DBS chief Piyush Gupta sees Alibaba, Tencent changing South-east Asia banking

DBS Bank CEO Piyush Gupta speaking at the Adult Learning Symposium on Nov 3, 2016. ST PHOTO: KEVIN LIM

SINGAPORE (BLOOMBERG) - Chinese Internet giants Alibaba Group Holding and Tencent Holdings are poised to transform South-east Asian banking, with the biggest competitive threat coming from their payment platforms, according to the head of the region's largest lender.

"They will change the banking landscape," DBS Group Holdings chief executive officer Piyush Gupta said in an interview Monday. "They have done that in China and they are expanding into other parts of Asia. They are the biggest competitors."

Competition in payments will mainly occur in the area of online purchases of goods and services, said Mr Gupta, who is using digital technology to expand DBS's banking business in India and Indonesia. Still, the S$5 billion that his bank invested in technology in the past five to six years has reduced costs and will help DBS defend its territory against Alibaba and Tencent, he said.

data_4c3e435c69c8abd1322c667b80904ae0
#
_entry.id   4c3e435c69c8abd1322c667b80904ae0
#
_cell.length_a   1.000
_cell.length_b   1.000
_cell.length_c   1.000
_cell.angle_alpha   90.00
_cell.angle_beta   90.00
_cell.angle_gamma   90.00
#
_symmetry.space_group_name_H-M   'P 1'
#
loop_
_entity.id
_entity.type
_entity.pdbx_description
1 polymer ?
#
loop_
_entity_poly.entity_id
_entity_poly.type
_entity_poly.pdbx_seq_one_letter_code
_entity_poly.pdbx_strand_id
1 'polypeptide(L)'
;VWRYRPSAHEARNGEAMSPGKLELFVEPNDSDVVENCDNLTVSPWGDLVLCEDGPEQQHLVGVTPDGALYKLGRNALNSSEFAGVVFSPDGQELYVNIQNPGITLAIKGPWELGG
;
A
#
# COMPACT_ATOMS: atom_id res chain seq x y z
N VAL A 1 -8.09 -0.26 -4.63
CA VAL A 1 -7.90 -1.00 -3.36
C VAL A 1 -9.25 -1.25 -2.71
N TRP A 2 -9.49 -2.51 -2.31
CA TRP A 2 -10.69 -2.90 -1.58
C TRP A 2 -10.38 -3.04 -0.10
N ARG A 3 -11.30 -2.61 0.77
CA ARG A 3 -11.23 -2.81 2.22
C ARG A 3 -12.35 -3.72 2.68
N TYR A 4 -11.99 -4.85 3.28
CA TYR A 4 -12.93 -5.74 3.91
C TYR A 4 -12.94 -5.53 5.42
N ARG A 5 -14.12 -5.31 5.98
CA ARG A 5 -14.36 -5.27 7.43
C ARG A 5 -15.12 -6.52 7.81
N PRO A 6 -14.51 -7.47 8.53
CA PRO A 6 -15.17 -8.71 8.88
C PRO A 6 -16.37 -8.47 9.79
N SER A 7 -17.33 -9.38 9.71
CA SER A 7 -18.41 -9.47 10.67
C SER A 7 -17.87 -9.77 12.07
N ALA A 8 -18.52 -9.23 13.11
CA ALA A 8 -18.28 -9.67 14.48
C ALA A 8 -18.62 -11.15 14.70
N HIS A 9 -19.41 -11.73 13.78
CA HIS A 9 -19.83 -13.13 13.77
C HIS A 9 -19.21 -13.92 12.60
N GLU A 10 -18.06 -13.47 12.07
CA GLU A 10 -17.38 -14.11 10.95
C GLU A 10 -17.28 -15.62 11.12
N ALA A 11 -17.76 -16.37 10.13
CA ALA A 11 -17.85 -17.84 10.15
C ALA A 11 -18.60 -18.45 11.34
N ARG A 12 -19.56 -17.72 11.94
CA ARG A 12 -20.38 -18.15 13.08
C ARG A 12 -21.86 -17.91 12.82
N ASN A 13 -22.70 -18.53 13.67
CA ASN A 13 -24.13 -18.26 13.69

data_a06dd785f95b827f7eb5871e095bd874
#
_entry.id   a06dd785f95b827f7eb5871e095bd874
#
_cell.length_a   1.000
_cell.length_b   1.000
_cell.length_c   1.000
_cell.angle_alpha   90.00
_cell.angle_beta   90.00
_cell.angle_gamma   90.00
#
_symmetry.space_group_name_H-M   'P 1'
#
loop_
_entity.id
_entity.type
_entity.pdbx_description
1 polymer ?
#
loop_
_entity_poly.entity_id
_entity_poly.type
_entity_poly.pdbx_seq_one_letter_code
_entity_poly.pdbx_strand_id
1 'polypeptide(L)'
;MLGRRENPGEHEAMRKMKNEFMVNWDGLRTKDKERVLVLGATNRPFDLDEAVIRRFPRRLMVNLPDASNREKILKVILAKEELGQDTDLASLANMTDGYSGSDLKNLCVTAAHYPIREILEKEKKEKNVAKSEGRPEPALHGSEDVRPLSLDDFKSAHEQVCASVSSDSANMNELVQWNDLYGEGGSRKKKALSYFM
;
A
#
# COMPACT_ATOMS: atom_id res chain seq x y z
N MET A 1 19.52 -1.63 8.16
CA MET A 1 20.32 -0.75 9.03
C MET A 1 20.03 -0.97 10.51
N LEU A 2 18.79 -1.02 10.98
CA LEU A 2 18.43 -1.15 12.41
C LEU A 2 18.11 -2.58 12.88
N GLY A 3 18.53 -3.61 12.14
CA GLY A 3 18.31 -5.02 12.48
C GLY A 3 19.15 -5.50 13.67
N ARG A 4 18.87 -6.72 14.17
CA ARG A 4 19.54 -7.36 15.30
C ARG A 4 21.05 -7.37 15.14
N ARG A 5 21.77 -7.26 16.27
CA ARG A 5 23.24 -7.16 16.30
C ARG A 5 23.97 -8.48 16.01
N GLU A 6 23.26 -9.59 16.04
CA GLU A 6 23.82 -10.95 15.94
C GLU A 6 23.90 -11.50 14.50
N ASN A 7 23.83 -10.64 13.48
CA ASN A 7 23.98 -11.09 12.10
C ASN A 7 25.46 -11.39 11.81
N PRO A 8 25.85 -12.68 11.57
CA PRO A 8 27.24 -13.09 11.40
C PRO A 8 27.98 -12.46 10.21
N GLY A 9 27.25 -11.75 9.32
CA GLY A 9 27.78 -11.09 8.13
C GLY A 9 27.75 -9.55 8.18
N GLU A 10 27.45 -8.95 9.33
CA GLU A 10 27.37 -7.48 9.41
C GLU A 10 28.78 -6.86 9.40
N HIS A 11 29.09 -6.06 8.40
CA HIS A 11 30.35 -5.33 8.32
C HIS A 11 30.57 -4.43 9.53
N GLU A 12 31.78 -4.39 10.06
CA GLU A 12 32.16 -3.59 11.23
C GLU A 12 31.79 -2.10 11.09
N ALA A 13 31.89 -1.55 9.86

Alibaba affiliate Ant Financial, China's largest online financial services company, operates Alipay, which competes on payments with Tencent's own service on its social media platform WeChat. The two platforms boast a combined total of more than 1 billion users and their parent companies are now making inroads in South-east Asia.

Alibaba made its biggest overseas acquisition in April with a US$1 billion (S$1.41 billion) investment in Lazada Group, an online emporium based in Singapore. Ant Financial, formally known as Zhejiang Ant Small & Micro Financial Services Group, has unveiled an investment in Thailand's Ascend Money.

Meanwhile, Tencent backs Garena, a Singapore-based online gaming portal and e-commerce provider that was valued earlier this year at US$3.75 billion and may seek a US initial public offering within three years.

DBS acquires about half of its new credit-card accounts and 60 per cent of its new small and medium enterprise clients through digital banking, Gupta said. More than 90 percent of the bank's overseas remittances are transacted digitally, DBS said in July. The lender started a three-year partnership with International Business Machines Corp. in 2014 to harness cloud technology for data analysis to improve customer service.

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